This post was written for inclusion in the Gentle Discipline blog carnival.
When I first saw the theme for this carnival I thought,”I can’t participate, we don’t do discipline around here”.
My children are 3 and 5 years old. More often than not they do what we ask them to do, take care of each other and are considerate of other people. It doesn’t cross my mind to use time-outs (or time-ins for that matter). If they do something ‘wrong’ all we need to do is talk about it, find out the reason behind it and explain what else they can do in a similar situation. Then we can trust that next time they will do their best to make better choices.
I remember having a conversation with my husband. He was wondering, “Shouldn’t we be doing what other people are doing – discipline out children, set consequences and use time-outs?”
My answer to that was, “We don’t need to”
I wouldn’t call what we do discipline, but maybe this is what gentle discipline is all about? Here is what our way of peaceful parenting includes:
1) Respect for our children
They are not little, insignificant people who know nothing about the world and need our constant control. They are prefect human beings with their own personalities, preferences and paths that may be different from what we’d like them to be. Our job is to nurture, not change who they are.
Our children are given the opportunity to make their own decisions and I’m not talking about pseudo-decisions like, “Do you want to wear the red or the green shirt?” When I ask them what they would like to do today, it’s an open-ended question. I’m prepared to listen to what they have to say and unless they come up with something totally outrageous and unrealistic (like “let’s go visit Grandma in Bulgaria”), I will accept their choice.
My son usually wears a T-shirt and shorts in winter, even when I’m wearing two long-sleeve shirts and a jacket. I accept that he is different and on the rare occasions when he asks for my opinion on what to wear, I will always take into consideration that he never gets as cold as I do.
2) Respect for ourselves
My own personal boundaries are firmly in place. I may ask my children what they want for dinner, but if they can’t agree on the same dish, it doesn’t mean that I will two different things; it is too much work for me. I will choose one of the suggestions and then give the other child a choice another time. If I want to leave the playground, because I’m cold or tired, then this is a perfectly valid reason, just as valid as when it is coming from one of my children. If my daughter is tired and doesn’t want to walk anymore, we’ll slow down, we’ll take a break and I’ll give her a cuddle, but I won’t carry her because she is heavy and it hurts my back.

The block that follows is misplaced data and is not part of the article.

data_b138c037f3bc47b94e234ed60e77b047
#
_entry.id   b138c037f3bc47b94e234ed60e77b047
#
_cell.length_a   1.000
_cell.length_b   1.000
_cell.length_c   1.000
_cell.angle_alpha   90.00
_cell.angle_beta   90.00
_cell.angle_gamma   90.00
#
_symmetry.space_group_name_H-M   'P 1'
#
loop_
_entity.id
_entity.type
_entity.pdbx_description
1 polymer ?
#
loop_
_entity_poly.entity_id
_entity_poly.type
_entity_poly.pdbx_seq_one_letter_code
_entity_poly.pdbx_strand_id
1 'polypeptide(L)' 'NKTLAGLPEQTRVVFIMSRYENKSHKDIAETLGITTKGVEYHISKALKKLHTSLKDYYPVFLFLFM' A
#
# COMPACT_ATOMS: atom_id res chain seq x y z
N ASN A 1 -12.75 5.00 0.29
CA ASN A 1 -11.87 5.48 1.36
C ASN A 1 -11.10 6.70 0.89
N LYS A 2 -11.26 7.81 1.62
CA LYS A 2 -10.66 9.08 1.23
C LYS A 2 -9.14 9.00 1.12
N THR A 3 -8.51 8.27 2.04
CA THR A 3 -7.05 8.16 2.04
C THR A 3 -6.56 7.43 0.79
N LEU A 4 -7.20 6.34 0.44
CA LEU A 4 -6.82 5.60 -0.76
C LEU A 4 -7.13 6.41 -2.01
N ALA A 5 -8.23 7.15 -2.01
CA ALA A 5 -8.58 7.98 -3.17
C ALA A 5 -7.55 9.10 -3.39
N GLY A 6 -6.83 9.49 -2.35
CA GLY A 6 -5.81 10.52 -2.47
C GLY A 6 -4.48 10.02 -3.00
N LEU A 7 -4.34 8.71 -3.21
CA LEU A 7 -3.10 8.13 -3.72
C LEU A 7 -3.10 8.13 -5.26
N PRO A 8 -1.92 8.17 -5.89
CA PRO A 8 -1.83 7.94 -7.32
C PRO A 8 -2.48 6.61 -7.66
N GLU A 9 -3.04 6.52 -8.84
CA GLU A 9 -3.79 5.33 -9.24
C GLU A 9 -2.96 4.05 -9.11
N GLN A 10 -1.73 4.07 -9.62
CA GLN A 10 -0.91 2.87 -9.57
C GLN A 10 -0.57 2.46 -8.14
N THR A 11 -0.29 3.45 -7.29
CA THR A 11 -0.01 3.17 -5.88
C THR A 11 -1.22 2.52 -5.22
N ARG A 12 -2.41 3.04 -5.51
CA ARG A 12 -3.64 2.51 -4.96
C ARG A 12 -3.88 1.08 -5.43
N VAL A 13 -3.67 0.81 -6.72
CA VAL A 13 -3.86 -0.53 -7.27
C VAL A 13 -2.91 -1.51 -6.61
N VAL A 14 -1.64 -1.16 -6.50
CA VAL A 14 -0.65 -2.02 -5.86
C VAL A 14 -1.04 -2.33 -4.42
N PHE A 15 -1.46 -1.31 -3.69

This’s how my children learn that other people have needs that are just as important as their own.
3) Be predictable
Children don’t like to do things at a minute notice. As much as possible, they need to know in advance what is going to happen and have enough time to prepare for it. If I told my daughter, “I’m going to the gym now and I’ll leave you at the crèche”, she’d chuck a tantrum (quite understandably). If I talk to her the day before and explain in detail what exactly we’ll be doing, she’ll be perfectly ok with it.
4) Slow down
Often we lead rushed lives and expect our children to keep up. But things can happen effortlessly if we just allow a little bit more time. If I want my children to do something, I will ask them ask and then give them enough time to finish whatever they are doing and get mentally prepared for the next task. I might need to repeat myself, and that’s ok. A child’s world is a lot slower than ours. They live in the moment and are fully present in whatever they are doing (something we can all try to learn from them). We can’t expect them to switch gears instantanly.
5) Look for the reason within ourselves
I won’t lie (and you won’t believe me anyway), my life is not always a bliss. Sometimes my children and I scream at each other. When it happens, it’s not because my children are bad or they want to drive me crazy. It is because I haven’t slept, or I feel overwhelmed, or I haven’t spent any time by myself. At those times my children will reflect my mood back to me and they will push my buttons a lot easier. It doesn’t mean that I have to discipline them. It means that it’s time to look within and ask myself, “What am I lacking? How can I give it to myself?”
6) Use reminders
When I find myself struggling a few days in a row, there are some resources that I use to remind myself of the parent and the person I want to be. Here are my favourite ones: Kahlil Gibran’s poem Children and Alfie Kohn’s Unconditional Parenting.
How do you make gentle discipline happen?